22-08-2014
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Bunyip
This Bunyip report has been included with the Wild/Hairy Man reports because it has been falsely interpreted as a Yowie report by Healy & Cropper's (2006) The Yowie: In Search of Australia's Bigfoot. It appears that Rex Gilroy is not the only Yowie-author with a tendency to make up facts (see False Yowie Facts) - compare the actual article on the left with Healy & Cropper's version on the right:    
Case 18. August 1872. Lake Cowral, south-west of Forbes, NSW.
 
While boating on Lake Cowral, a party of surveyors saw a strange animal about 150 yards [135m]. It looked "like an old man blackfellow with long, dark-coloured hair". As it swam it rose out of the water so that they could see its shoulders, and occasionally submerged as if in pursuit of fish.
 
Sydney Morning Herald, Aug 24, 1872.
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Page 208.
This error has also been repeated on page 57 of Gary Opit's (2009) Australian Cryptozoology which quotes Healy & Cropper's fictitious version instead of having checked the original source.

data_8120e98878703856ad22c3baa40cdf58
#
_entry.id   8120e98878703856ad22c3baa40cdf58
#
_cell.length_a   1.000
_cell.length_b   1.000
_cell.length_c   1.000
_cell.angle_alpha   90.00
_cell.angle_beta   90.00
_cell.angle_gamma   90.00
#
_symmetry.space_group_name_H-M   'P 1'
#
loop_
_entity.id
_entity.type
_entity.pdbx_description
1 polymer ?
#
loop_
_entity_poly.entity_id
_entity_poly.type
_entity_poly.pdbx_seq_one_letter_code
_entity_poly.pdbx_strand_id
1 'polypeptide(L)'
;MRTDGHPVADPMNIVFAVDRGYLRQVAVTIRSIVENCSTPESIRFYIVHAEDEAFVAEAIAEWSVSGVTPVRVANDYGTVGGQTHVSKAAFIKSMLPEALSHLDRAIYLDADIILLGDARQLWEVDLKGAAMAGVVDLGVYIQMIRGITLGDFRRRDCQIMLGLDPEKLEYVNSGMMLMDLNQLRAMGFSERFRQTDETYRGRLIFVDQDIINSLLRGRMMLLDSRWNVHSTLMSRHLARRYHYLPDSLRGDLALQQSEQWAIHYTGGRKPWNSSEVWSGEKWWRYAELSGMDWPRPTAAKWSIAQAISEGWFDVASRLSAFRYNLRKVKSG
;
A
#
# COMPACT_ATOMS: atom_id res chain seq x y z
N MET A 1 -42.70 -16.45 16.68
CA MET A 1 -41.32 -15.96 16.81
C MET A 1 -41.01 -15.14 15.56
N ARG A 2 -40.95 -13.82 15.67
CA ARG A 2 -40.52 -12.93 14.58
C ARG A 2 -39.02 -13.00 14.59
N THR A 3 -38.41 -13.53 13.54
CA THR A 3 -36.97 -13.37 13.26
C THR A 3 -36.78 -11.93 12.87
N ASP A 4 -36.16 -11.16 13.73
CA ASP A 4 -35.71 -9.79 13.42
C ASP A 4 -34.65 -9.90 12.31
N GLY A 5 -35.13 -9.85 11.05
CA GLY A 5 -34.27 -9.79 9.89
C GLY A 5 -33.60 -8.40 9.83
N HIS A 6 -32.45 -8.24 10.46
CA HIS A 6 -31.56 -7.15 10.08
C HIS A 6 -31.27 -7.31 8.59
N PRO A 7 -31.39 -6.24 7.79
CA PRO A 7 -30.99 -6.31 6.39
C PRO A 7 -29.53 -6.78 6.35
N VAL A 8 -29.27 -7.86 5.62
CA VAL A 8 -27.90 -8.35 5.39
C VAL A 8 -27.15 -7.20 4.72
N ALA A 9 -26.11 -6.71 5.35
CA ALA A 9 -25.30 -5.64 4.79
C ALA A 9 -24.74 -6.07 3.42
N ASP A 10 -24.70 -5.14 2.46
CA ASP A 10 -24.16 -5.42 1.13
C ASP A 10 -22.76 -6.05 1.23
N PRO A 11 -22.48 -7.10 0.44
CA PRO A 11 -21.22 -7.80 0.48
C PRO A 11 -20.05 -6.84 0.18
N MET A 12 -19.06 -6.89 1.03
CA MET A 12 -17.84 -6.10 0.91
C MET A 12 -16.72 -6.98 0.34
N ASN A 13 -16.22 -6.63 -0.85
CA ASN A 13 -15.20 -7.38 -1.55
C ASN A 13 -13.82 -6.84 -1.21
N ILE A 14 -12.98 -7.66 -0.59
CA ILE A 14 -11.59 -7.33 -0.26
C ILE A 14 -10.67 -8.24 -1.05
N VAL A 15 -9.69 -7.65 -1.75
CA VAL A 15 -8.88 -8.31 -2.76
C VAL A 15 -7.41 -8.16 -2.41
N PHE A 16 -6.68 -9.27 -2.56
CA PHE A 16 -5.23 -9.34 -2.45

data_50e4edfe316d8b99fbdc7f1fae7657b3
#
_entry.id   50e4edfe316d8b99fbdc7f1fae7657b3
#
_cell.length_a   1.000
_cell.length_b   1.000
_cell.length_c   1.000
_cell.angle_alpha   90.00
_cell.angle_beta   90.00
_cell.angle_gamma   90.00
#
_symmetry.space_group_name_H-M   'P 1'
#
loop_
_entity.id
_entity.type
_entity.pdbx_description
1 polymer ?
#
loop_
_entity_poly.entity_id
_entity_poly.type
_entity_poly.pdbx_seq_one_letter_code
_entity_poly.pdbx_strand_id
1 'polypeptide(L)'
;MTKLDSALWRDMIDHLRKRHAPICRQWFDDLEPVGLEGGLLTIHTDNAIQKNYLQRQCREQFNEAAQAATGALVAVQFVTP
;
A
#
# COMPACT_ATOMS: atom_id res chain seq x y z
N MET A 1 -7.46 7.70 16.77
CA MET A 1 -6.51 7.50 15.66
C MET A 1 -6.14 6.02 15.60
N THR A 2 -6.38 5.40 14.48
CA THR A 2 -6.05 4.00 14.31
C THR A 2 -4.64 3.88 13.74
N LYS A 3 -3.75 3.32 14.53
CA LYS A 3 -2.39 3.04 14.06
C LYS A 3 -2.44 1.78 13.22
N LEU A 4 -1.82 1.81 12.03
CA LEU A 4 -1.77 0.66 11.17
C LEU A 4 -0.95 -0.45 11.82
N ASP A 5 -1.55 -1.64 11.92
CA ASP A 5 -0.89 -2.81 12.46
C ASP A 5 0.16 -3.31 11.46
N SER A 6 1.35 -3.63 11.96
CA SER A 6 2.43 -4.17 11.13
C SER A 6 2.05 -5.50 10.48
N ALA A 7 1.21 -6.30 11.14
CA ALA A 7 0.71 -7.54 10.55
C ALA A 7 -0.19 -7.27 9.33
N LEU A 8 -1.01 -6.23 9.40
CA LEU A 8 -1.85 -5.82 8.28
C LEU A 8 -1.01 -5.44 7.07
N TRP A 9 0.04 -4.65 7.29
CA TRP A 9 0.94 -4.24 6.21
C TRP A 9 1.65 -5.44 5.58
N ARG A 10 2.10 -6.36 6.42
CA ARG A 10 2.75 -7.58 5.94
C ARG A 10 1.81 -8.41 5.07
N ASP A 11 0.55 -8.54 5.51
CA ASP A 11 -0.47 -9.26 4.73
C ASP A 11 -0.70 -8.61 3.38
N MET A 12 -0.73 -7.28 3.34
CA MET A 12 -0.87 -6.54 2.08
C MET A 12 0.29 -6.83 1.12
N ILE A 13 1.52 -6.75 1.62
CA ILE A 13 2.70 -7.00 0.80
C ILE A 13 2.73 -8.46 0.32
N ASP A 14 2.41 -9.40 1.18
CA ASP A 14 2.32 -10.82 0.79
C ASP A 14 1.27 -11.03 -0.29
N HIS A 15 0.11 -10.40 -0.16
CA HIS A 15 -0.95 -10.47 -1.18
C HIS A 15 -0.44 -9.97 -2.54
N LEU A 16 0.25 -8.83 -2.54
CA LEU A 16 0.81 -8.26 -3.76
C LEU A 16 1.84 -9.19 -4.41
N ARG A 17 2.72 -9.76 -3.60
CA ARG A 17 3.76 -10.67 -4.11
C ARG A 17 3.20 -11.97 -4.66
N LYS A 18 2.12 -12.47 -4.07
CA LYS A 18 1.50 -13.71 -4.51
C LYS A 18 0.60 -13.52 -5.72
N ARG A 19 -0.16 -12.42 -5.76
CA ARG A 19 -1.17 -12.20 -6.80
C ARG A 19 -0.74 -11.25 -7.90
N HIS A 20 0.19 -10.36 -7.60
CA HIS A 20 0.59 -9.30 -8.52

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Reports of the Wild/Hairy Man part 6
Yowie / Bigfoot
1871 to 1872
THE "YAHOO," OR "DEBIL DEBIL."
Empire (Sydney, NSW)
Date: October 19, 1871
Page Number: 2
We were informed a few days ago that Windsor and its neighbourhood had been thrown into great excitement by the capture of a bunyip "Yahoo," "Debil Debil," or some other equally extraordinary creature, at Webb's Creek, Lower Hawkesbury ; and that, as its like had never before been seen by the oldest inhabitants, it was determined to forward the wonderful animal to Sydney, and there exhibit it to a wondering and gratified public. This was accordingly done, and the Yahoo has been on exhibition during the last few days at 228, Pitt-street, next to Mr. Weir, the butcher's establishment. An inspection proved the animal to be a largo wombat, of the species known as "platyrhinus," which is peculiar to New South Wales. The brute weighs about 100 lbs., and gave his captors a tough job to secure him.
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Hairy man:

CENTRAL COAST,
NSW
(08-04-2016)
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228 Pitt St, Sydney